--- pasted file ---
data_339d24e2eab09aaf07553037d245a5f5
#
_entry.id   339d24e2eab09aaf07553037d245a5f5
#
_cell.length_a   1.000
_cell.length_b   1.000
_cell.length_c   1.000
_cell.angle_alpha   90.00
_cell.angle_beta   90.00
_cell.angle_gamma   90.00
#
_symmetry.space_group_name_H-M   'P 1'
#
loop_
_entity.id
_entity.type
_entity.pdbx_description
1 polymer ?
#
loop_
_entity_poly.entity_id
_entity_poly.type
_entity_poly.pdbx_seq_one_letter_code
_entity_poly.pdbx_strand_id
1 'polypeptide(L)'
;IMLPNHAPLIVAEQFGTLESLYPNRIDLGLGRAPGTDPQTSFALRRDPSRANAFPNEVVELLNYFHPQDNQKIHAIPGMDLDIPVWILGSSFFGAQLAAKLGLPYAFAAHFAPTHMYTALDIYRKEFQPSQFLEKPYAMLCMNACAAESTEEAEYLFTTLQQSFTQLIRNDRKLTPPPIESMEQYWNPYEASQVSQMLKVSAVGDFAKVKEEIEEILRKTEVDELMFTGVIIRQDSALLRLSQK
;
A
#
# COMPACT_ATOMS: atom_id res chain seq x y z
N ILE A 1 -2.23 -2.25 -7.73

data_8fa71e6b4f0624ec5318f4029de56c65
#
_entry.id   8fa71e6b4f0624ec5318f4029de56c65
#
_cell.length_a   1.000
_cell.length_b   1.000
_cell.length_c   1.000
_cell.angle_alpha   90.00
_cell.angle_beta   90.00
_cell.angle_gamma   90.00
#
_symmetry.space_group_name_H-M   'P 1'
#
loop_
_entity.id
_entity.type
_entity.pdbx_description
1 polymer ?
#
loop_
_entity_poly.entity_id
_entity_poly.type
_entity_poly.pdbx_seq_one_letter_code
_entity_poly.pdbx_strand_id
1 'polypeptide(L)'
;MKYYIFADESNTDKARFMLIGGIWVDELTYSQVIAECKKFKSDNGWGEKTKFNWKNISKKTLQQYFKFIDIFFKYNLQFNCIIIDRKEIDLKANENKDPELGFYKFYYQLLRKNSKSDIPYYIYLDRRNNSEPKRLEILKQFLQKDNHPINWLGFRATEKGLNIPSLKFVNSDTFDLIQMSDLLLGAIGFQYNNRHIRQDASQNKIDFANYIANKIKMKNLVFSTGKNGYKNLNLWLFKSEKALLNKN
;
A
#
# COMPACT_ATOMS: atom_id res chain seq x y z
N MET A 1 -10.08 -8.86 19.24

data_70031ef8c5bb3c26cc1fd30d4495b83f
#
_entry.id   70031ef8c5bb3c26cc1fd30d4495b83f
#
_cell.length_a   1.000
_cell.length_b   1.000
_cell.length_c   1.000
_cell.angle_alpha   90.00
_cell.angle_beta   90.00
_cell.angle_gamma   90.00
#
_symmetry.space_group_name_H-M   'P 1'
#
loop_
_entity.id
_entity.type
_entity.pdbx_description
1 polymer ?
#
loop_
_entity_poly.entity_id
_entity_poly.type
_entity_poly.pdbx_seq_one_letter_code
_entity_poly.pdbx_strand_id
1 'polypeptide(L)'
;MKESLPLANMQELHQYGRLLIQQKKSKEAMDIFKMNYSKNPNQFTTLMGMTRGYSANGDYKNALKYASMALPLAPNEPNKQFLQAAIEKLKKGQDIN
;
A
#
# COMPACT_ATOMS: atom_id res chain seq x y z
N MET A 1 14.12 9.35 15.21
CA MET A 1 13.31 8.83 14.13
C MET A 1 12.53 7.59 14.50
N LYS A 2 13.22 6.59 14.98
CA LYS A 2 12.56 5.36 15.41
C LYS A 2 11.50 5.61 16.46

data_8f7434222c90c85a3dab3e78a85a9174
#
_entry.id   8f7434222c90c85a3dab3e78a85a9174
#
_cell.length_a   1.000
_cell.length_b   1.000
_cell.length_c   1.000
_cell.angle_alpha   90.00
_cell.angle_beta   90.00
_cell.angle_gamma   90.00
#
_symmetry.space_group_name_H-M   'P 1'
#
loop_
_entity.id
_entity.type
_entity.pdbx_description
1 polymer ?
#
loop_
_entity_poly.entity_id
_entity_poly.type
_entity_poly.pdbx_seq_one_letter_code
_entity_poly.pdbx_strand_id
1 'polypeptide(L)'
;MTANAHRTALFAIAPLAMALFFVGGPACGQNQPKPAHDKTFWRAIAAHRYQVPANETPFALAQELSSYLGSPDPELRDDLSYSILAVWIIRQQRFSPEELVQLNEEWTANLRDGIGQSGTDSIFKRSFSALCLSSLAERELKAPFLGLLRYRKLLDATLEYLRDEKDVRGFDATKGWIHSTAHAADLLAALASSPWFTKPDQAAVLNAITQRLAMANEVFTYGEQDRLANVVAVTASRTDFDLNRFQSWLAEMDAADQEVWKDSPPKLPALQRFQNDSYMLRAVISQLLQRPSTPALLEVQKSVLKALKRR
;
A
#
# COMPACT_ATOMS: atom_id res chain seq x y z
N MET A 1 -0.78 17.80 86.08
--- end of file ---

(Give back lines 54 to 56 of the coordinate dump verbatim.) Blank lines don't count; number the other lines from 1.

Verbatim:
_entity_poly.pdbx_seq_one_letter_code
_entity_poly.pdbx_strand_id
1 'polypeptide(L)'